We reach and strain with our thoughts, trying to grasp what poetry is, trying to somehow distinguish it from all that is not poetry, but without success.  Then we come across something as simple as this statement by A. E. Housman:

Poetry is not the thing said, but a way of saying it.”

And it is as though the sun has risen, dispelling the darkness; because that is exactly what poetry is.  It does not lie in the thing said, however significant it may be.  It lies, rather, in how that thing is said.

All of the traditional paraphernalia of poetry, whether rhyme, rhythm, alliteration or assonance, are merely means to this end — saying the thing in a way that makes it poetry.  Their use, of course, is no guarantee at all that the result will be poetry, but we know that they are used with poetry as the goal.

Prose, we may say then, is the reverse; it is not so much how a thing is said as what is said.  It is meaning that is important and the key element.

We should not misunderstand this and think that poetry has no meaning, but rather that what meaning it carries is molded to the manner in which it is presented, however important the meaning may be — if it is to be poetry.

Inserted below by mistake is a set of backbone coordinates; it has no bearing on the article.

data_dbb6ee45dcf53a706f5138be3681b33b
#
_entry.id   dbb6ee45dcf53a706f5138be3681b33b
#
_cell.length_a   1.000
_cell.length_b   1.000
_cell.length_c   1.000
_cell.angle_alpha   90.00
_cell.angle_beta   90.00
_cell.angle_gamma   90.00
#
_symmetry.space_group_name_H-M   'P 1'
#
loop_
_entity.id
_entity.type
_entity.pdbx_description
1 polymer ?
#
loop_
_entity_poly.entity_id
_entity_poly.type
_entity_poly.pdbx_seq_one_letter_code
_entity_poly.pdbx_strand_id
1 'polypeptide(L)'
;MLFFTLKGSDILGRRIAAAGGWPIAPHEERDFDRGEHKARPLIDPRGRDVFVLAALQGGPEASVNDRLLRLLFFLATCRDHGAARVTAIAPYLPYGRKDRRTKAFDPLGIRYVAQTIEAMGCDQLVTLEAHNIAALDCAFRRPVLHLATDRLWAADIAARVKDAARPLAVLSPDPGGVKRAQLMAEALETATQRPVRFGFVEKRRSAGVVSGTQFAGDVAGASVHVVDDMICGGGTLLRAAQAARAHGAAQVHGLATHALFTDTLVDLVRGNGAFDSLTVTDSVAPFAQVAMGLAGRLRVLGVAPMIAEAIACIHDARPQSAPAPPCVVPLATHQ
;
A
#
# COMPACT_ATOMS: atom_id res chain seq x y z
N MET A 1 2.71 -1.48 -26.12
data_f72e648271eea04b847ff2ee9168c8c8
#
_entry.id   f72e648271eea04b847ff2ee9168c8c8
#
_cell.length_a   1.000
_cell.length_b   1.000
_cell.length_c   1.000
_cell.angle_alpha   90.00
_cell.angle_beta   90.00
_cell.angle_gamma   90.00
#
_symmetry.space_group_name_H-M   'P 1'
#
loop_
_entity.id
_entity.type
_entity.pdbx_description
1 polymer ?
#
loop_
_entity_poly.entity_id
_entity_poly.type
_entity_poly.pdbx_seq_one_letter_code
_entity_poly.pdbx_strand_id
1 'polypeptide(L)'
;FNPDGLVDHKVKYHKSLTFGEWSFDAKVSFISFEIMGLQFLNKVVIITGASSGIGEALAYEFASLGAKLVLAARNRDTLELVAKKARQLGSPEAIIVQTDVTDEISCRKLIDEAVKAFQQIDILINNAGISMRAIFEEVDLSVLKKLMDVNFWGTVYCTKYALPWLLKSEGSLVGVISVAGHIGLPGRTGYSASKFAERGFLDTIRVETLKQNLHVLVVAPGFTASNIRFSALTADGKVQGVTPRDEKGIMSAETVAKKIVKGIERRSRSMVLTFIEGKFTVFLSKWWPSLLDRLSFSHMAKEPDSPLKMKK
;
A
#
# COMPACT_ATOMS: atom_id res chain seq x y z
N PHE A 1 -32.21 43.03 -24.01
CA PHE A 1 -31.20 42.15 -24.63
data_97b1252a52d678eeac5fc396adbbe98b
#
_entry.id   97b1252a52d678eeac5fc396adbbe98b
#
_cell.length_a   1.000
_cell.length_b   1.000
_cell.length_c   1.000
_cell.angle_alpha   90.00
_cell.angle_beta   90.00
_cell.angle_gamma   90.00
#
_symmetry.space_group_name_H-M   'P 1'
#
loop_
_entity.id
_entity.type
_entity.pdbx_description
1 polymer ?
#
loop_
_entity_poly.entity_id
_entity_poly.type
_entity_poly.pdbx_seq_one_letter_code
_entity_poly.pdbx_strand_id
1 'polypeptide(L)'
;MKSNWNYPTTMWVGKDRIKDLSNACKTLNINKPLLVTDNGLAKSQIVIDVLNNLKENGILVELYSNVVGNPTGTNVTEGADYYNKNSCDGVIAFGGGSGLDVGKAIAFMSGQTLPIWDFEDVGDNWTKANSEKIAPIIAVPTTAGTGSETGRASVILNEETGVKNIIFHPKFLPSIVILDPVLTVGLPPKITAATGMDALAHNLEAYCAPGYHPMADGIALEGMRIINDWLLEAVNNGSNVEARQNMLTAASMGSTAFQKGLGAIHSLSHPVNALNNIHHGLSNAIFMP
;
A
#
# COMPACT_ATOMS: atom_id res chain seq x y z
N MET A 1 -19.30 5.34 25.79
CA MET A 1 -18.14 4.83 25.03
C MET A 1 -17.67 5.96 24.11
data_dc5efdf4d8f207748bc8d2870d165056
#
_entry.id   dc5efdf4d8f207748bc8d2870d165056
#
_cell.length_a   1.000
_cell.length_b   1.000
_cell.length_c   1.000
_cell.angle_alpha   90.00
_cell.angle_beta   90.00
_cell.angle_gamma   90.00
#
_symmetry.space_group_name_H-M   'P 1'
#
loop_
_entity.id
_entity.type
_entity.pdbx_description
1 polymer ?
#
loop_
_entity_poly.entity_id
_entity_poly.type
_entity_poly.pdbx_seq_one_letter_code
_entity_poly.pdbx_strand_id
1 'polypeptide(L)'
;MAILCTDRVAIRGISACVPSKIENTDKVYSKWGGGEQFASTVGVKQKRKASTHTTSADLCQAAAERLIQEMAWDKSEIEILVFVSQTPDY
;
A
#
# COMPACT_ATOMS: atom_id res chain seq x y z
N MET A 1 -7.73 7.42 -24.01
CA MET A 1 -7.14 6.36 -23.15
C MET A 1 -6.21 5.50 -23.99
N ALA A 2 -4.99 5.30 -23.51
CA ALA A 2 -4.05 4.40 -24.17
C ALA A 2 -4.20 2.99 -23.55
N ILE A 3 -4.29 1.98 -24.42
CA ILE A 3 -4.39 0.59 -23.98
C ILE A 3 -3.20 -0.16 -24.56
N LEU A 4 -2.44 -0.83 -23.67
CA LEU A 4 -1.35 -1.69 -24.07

We may separate the meaning from the poem by explaining it in ordinary, everyday English, but by doing so we cause the meaning to lose its poetry.  If that were not so, we would all constantly be speaking poetry.

 So poetry is a way of saying something, a special way, and there are various tools and manners that may be used in so speaking — again like rhyme and measure and rhythm, alliteration (repetition of consonant sounds) and assonance (repetition of vowel sounds), but not all of these tools are essential for writing a poem.  It all comes back to a way of saying something.

We may go on to remark that obviously, then, poetry is not ordinary, everyday speech, which concentrates more on just saying a thing than on how that thing is said.  Poetry is the changing of one’s common speech pattern to say a thing in a way that makes it more pleasing or interesting or effective, or all three combined.